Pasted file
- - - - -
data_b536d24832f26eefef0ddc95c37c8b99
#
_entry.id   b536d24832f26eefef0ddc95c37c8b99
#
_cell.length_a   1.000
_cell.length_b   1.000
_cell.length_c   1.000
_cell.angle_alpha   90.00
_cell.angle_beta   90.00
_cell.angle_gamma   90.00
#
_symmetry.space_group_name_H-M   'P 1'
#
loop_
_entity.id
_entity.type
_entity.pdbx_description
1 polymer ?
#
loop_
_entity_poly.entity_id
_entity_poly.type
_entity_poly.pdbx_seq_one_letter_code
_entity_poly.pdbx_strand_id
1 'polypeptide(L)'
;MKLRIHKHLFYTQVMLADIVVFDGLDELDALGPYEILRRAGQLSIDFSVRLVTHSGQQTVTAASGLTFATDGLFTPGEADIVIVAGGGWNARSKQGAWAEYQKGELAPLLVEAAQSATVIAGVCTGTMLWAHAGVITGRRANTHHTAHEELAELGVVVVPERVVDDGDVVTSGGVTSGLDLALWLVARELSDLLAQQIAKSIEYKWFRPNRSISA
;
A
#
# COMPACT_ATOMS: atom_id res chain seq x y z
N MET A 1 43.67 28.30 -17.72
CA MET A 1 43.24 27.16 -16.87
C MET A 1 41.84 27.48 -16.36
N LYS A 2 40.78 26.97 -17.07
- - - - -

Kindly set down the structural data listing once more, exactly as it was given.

data_b536d24832f26eefef0ddc95c37c8b99
#
_entry.id   b536d24832f26eefef0ddc95c37c8b99
#
_cell.length_a   1.000
_cell.length_b   1.000
_cell.length_c   1.000
_cell.angle_alpha   90.00
_cell.angle_beta   90.00
_cell.angle_gamma   90.00
#
_symmetry.space_group_name_H-M   'P 1'
#
loop_
_entity.id
_entity.type
_entity.pdbx_description
1 polymer ?
#
loop_
_entity_poly.entity_id
_entity_poly.type
_entity_poly.pdbx_seq_one_letter_code
_entity_poly.pdbx_strand_id
1 'polypeptide(L)'
;MKLRIHKHLFYTQVMLADIVVFDGLDELDALGPYEILRRAGQLSIDFSVRLVTHSGQQTVTAASGLTFATDGLFTPGEADIVIVAGGGWNARSKQGAWAEYQKGELAPLLVEAAQSATVIAGVCTGTMLWAHAGVITGRRANTHHTAHEELAELGVVVVPERVVDDGDVVTSGGVTSGLDLALWLVARELSDLLAQQIAKSIEYKWFRPNRSISA
;
A
#
# COMPACT_ATOMS: atom_id res chain seq x y z
N MET A 1 43.67 28.30 -17.72
CA MET A 1 43.24 27.16 -16.87
C MET A 1 41.84 27.48 -16.36
N LYS A 2 40.78 26.97 -17.07